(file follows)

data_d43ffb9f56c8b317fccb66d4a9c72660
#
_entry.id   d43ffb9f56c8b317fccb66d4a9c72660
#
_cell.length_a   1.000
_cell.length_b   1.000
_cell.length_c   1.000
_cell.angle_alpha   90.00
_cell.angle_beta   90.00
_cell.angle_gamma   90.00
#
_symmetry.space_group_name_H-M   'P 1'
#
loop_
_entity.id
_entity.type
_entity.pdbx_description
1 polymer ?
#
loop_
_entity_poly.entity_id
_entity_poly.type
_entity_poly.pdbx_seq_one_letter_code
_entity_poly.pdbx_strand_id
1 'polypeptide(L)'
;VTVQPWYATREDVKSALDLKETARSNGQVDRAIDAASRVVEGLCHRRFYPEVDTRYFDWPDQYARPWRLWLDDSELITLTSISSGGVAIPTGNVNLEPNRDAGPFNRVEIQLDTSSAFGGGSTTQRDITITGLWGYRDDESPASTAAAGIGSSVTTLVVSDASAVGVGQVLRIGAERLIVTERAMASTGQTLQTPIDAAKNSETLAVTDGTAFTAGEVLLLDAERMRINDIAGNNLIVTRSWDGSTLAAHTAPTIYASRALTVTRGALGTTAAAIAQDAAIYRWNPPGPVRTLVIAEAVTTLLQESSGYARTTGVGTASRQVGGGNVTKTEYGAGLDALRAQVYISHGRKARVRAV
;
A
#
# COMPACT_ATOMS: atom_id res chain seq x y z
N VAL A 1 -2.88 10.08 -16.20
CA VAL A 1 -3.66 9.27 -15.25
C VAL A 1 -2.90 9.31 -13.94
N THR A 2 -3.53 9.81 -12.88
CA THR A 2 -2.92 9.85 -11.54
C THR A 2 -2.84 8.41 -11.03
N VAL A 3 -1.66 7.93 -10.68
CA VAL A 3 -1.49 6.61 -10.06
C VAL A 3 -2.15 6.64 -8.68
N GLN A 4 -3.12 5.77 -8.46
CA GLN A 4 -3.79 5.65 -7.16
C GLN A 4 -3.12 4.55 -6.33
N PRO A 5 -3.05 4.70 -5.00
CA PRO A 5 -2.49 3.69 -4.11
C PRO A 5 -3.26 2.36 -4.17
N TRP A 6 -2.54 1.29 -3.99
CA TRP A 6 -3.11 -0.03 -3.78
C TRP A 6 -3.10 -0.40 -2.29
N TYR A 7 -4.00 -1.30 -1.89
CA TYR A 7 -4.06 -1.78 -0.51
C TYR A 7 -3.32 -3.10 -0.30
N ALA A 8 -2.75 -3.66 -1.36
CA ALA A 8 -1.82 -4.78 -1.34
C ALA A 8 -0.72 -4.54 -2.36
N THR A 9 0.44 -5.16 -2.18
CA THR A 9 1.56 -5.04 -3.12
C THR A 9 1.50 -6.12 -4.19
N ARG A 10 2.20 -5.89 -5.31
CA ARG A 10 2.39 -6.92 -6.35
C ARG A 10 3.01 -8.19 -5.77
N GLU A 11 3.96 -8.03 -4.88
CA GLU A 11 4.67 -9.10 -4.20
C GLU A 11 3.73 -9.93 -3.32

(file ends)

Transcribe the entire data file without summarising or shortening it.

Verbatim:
data_d43ffb9f56c8b317fccb66d4a9c72660
#
_entry.id   d43ffb9f56c8b317fccb66d4a9c72660
#
_cell.length_a   1.000
_cell.length_b   1.000
_cell.length_c   1.000
_cell.angle_alpha   90.00
_cell.angle_beta   90.00
_cell.angle_gamma   90.00
#
_symmetry.space_group_name_H-M   'P 1'
#
loop_
_entity.id
_entity.type
_entity.pdbx_description
1 polymer ?
#
loop_
_entity_poly.entity_id
_entity_poly.type
_entity_poly.pdbx_seq_one_letter_code
_entity_poly.pdbx_strand_id
1 'polypeptide(L)'
;VTVQPWYATREDVKSALDLKETARSNGQVDRAIDAASRVVEGLCHRRFYPEVDTRYFDWPDQYARPWRLWLDDSELITLTSISSGGVAIPTGNVNLEPNRDAGPFNRVEIQLDTSSAFGGGSTTQRDITITGLWGYRDDESPASTAAAGIGSSVTTLVVSDASAVGVGQVLRIGAERLIVTERAMASTGQTLQTPIDAAKNSETLAVTDGTAFTAGEVLLLDAERMRINDIAGNNLIVTRSWDGSTLAAHTAPTIYASRALTVTRGALGTTAAAIAQDAAIYRWNPPGPVRTLVIAEAVTTLLQESSGYARTTGVGTASRQVGGGNVTKTEYGAGLDALRAQVYISHGRKARVRAV
;
A
#
# COMPACT_ATOMS: atom_id res chain seq x y z
N VAL A 1 -2.88 10.08 -16.20
CA VAL A 1 -3.66 9.27 -15.25
C VAL A 1 -2.90 9.31 -13.94
N THR A 2 -3.53 9.81 -12.88
CA THR A 2 -2.92 9.85 -11.54
C THR A 2 -2.84 8.41 -11.03
N VAL A 3 -1.66 7.93 -10.68
CA VAL A 3 -1.49 6.61 -10.06
C VAL A 3 -2.15 6.64 -8.68
N GLN A 4 -3.12 5.77 -8.46
CA GLN A 4 -3.79 5.65 -7.16
C GLN A 4 -3.12 4.55 -6.33
N PRO A 5 -3.05 4.70 -5.00
CA PRO A 5 -2.49 3.69 -4.11
C PRO A 5 -3.26 2.36 -4.17
N TRP A 6 -2.54 1.29 -3.99
CA TRP A 6 -3.11 -0.03 -3.78
C TRP A 6 -3.10 -0.40 -2.29
N TYR A 7 -4.00 -1.30 -1.89
CA TYR A 7 -4.06 -1.78 -0.51
C TYR A 7 -3.32 -3.10 -0.30
N ALA A 8 -2.75 -3.66 -1.36
CA ALA A 8 -1.82 -4.78 -1.34
C ALA A 8 -0.72 -4.54 -2.36
N THR A 9 0.44 -5.16 -2.18
CA THR A 9 1.56 -5.04 -3.12
C THR A 9 1.50 -6.12 -4.19
N ARG A 10 2.20 -5.89 -5.31
CA ARG A 10 2.39 -6.92 -6.35
C ARG A 10 3.01 -8.19 -5.77
N GLU A 11 3.96 -8.03 -4.88
CA GLU A 11 4.67 -9.10 -4.20
C GLU A 11 3.73 -9.93 -3.32